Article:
Investing in my mid 60s what's the best approach?

14 December 2021

Question by Penny

I am in my mid 60s, retired, have 50k/100k to invest, financially sound, no debts. I have approach a couple advisors, either no reply, or the fees are very high. I am not keen to invest in too long term due to age! A small monthly income would help as I have no pension, can anyone suggest what to do? Thanks.

Answered by Boring Money

Hi Penny,

It's great that you're thinking about your options with your money, rather than letting it sit in your savings doing nothing.

I can't give any personalised advice, but there are some options for you to consider.

Whilst it's true that money that you'll need in less than 5 years time should usually be SAVED - like your emergency fund etc. This may not be the best way to prevent your money from being eaten up by inflation over the longer term.

Money that you won't need for more than 5 years would normally be INVESTED so that you can beat inflation and get some growth on your money. You'd usually choose a fund based on the level of risk you're prepared to take and hold it in either an ISA or Pension wrapper depending on your needs and wishes.

Pension contributions benefit from tax relief - but you'll pay tax on some of the money when you come to draw on it. As a non-earner, you're limited to paying in £2880 into a pension each year which gets made up to £3500 with tax relief from HMRC - and you can do this even if you are retired to get some of this FREE money.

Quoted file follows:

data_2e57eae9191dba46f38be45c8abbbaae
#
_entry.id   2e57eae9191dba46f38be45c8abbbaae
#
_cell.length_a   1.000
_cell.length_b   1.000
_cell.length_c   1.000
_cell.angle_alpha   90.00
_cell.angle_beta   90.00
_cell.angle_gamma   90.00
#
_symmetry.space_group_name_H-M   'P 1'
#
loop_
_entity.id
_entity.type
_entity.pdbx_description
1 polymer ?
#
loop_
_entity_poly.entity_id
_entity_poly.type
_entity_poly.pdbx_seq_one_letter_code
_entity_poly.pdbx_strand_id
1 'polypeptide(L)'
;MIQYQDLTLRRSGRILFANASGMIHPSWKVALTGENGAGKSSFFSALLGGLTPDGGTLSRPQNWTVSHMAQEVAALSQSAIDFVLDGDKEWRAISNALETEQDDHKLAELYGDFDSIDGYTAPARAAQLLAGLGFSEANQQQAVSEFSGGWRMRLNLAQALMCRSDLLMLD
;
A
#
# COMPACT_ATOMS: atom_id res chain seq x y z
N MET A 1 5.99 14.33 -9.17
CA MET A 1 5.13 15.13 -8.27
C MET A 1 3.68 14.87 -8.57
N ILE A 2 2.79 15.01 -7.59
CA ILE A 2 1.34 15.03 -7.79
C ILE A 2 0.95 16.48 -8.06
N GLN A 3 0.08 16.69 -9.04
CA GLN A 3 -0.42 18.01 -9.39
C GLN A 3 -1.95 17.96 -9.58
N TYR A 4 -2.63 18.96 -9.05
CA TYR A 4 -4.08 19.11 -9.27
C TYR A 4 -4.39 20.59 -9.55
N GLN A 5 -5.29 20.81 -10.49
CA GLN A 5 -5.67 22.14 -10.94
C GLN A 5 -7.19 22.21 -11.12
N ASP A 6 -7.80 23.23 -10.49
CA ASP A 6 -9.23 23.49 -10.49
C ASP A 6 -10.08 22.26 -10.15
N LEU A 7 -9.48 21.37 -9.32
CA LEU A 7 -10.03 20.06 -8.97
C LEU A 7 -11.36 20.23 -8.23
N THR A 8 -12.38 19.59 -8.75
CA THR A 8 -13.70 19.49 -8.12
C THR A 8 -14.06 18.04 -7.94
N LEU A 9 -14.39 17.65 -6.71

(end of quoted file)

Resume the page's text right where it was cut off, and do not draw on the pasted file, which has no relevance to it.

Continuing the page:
There is no tax relief on ISA contributions but any money in the future you withdraw has no further tax to pay. You can invest a maximum of £20,000 a year into an ISA.

The value of investments goes up and down over the short-term (volatility) but tends to increase over the longer term - which is why money to be invested is for medium / longer term outlook - and remember there are no guarantees, you may get less than you put in...

You could also consider buying an annuity with the money to create a guaranteed income for life (or until your state pension starts if it hasn't already) or an investment property which could provide rental income - but both of these options have upsides and downsides too!

A financial adviser can help you create a plan for the future (at a cost) or you can self-select and use an online platform to hold your investments - it's likely that you'll pay £2500 or more for advice, depending on the amount you choose to invest, the complexity of your case and the route you go down - on forums like this you'll only be able to get a few pointers to help you decide if paying for advice is worth your while or not.

Hope that helps


Answered by

Boring Money